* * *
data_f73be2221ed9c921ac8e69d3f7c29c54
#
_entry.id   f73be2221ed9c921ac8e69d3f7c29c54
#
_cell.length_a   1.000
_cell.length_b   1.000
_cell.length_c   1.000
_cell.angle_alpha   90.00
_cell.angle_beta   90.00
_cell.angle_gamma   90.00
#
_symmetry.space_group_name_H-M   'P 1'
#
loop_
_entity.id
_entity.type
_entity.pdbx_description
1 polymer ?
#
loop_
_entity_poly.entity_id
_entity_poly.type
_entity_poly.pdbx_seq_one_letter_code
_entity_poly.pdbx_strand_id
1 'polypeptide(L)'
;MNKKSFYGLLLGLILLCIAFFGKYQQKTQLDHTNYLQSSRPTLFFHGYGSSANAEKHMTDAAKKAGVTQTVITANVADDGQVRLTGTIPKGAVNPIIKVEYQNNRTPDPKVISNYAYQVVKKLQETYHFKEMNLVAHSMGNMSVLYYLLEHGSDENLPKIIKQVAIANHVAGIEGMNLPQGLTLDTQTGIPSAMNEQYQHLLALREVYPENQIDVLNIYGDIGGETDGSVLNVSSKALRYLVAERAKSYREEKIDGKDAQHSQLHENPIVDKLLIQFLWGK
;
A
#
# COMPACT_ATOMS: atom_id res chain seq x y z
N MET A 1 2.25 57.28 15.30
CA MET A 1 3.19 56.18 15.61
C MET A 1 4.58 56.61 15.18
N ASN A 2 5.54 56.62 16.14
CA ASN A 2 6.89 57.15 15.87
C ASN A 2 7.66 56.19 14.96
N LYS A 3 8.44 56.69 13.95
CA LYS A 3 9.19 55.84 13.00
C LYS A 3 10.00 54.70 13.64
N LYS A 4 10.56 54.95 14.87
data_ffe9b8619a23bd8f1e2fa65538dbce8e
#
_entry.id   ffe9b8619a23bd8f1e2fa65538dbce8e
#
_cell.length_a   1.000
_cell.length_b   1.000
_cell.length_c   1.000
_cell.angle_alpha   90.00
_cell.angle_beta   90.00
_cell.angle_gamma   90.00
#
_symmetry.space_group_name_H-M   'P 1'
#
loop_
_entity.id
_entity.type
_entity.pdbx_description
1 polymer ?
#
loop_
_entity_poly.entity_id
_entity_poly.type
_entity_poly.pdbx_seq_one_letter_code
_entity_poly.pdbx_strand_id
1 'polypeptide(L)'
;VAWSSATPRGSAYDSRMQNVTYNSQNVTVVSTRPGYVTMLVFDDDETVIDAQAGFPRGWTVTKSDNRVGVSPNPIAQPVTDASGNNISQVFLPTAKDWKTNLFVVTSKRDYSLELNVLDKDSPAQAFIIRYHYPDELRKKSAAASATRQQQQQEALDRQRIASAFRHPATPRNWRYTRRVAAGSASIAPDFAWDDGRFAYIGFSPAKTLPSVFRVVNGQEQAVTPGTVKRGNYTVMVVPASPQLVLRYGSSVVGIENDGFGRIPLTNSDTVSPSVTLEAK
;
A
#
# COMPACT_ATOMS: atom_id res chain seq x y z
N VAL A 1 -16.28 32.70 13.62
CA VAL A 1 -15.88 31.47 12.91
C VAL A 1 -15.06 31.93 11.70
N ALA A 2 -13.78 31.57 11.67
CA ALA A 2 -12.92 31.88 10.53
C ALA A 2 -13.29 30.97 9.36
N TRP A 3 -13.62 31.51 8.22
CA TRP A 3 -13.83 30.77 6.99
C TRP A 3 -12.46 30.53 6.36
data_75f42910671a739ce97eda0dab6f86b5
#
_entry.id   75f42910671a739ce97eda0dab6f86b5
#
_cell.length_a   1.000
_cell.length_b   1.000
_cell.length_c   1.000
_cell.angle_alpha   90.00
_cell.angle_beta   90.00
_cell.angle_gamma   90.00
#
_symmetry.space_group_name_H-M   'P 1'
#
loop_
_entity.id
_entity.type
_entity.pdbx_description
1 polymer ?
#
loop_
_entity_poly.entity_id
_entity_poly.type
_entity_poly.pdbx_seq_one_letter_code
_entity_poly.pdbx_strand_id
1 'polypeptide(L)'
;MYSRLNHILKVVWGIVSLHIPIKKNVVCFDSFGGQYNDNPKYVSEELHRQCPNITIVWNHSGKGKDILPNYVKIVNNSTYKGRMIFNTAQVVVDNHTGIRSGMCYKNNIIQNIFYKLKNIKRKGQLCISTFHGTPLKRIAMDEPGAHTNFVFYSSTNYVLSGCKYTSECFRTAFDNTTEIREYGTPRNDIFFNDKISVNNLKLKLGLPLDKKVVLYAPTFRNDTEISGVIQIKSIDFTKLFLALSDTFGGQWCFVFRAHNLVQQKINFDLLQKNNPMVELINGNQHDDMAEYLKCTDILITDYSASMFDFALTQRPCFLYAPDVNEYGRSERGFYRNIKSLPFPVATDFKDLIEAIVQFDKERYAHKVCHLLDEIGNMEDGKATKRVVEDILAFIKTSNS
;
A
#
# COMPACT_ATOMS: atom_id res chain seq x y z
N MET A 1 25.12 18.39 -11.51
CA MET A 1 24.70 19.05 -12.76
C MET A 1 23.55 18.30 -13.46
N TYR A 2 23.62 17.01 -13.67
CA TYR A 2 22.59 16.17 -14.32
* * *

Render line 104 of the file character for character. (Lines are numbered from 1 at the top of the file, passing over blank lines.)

1 'polypeptide(L)'